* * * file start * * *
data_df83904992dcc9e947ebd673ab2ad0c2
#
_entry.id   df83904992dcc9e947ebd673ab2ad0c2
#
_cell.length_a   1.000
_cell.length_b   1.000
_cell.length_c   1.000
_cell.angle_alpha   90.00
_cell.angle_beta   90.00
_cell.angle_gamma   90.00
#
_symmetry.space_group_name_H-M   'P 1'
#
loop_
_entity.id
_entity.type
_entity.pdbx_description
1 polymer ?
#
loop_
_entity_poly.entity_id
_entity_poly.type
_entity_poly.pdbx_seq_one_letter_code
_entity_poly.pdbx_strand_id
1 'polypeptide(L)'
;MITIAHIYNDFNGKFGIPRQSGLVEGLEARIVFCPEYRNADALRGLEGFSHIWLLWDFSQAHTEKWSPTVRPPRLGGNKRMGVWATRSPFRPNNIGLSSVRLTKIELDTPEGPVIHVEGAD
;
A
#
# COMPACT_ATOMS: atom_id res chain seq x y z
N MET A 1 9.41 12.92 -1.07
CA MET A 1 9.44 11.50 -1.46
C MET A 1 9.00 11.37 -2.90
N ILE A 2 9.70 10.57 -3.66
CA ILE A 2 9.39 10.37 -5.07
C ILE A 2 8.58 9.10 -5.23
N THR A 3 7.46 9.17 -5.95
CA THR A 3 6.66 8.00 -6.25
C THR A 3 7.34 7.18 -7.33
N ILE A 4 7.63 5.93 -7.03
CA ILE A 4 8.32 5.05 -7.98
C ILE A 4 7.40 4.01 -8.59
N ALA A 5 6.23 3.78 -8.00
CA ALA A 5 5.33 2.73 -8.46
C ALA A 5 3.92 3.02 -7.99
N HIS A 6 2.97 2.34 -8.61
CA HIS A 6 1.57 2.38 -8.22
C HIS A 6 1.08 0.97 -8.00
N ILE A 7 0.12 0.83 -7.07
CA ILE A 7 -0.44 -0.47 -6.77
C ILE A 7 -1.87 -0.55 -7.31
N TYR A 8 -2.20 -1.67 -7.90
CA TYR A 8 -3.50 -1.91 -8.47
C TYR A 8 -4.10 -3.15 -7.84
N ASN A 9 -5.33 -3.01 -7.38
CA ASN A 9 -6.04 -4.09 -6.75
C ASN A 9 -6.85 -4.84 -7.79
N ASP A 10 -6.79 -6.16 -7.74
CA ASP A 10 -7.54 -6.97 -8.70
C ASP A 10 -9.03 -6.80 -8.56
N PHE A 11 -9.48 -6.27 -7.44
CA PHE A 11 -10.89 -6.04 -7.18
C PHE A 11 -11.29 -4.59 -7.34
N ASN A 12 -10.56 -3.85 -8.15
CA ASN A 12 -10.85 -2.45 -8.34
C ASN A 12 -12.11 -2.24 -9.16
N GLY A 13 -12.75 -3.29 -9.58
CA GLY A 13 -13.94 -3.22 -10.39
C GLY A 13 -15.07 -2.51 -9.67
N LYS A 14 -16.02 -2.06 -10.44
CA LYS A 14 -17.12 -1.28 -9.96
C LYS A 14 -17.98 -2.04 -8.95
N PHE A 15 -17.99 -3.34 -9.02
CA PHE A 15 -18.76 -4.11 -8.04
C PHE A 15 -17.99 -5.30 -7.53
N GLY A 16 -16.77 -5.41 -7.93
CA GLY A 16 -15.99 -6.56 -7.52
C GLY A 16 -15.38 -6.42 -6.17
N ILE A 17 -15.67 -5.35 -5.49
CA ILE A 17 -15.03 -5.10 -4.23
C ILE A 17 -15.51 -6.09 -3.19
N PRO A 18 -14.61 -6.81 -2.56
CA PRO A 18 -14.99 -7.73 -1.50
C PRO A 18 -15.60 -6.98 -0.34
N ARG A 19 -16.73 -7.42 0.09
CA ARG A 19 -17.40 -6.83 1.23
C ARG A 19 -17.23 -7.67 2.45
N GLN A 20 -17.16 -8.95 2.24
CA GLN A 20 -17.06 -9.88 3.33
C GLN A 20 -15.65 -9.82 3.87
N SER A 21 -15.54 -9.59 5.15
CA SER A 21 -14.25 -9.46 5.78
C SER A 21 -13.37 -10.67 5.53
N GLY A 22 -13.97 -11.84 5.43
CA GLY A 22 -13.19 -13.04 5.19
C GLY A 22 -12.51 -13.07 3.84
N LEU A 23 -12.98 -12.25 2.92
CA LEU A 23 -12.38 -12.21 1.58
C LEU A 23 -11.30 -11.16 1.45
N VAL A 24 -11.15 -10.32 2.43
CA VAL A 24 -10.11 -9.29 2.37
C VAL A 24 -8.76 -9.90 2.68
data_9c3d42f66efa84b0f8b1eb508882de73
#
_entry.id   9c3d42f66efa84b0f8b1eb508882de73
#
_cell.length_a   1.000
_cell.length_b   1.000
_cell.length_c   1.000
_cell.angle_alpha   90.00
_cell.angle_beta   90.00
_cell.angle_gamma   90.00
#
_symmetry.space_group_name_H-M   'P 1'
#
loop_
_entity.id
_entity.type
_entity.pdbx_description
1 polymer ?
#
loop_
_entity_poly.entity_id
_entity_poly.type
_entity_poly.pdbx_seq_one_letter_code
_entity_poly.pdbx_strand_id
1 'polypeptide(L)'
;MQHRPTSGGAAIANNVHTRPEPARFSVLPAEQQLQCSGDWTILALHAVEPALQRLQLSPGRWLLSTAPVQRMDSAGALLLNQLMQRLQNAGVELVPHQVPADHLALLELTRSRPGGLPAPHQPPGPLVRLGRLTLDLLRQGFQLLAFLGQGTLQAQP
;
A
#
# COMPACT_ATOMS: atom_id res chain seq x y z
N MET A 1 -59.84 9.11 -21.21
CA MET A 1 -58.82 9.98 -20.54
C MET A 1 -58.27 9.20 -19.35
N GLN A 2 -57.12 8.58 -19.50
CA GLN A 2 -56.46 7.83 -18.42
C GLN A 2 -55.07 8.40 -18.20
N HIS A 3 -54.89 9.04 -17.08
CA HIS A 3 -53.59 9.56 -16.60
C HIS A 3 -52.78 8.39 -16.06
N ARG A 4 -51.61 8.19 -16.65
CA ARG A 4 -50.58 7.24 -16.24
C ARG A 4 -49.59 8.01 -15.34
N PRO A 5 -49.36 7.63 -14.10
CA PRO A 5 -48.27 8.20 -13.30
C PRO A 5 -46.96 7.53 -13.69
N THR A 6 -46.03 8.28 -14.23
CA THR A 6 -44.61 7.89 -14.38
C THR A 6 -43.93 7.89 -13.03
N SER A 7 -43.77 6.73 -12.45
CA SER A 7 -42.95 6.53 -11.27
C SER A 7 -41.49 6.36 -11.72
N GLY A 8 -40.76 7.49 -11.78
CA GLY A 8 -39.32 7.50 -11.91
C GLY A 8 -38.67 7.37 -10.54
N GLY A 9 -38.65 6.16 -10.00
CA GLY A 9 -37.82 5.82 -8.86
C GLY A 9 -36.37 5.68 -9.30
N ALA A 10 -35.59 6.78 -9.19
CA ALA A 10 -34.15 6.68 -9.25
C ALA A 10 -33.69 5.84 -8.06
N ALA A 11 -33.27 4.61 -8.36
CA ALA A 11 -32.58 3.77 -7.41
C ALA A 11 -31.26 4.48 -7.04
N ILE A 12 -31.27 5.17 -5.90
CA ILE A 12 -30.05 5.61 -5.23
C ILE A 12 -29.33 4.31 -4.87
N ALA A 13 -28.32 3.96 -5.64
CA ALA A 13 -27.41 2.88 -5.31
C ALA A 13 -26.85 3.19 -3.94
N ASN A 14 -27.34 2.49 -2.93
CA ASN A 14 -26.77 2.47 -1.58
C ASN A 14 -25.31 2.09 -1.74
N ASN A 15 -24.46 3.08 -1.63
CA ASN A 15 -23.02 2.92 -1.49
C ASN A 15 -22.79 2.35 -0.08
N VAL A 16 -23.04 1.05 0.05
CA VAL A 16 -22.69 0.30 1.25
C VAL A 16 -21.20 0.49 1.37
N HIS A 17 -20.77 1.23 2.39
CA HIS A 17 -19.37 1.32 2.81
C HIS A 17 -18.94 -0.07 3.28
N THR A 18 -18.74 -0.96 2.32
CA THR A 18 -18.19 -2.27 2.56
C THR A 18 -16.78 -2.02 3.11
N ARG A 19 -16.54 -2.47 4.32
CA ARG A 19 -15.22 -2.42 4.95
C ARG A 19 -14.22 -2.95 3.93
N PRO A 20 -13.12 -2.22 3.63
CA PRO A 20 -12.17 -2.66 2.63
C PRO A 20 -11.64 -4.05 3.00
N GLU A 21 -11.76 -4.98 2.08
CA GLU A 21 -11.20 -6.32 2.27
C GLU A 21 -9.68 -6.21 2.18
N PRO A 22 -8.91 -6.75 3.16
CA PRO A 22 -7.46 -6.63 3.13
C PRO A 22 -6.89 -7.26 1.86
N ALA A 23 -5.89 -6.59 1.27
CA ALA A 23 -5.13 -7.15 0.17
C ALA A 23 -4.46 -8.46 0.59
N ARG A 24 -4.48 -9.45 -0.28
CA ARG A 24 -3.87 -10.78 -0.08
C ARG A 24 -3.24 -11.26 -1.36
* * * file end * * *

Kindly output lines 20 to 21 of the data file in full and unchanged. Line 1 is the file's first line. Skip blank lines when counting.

loop_
_entity_poly.entity_id